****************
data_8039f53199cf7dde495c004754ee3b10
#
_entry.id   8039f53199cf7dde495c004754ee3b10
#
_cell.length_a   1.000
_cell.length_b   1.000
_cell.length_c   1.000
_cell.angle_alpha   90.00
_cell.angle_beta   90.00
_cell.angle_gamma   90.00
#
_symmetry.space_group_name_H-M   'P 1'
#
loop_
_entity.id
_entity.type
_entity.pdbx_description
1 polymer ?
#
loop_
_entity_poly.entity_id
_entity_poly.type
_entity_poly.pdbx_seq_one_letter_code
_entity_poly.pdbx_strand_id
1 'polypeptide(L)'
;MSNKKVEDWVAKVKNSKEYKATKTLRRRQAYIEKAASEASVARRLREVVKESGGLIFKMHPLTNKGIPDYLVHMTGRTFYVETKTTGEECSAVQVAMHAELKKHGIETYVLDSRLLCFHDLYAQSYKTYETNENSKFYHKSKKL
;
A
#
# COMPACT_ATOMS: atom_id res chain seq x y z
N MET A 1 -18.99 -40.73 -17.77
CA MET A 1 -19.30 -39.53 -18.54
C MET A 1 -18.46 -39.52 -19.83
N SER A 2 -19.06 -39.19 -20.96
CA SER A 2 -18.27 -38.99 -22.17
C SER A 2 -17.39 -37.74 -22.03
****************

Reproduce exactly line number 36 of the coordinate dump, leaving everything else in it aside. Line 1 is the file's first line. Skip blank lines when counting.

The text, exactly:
C SER A 2 -17.39 -37.74 -22.03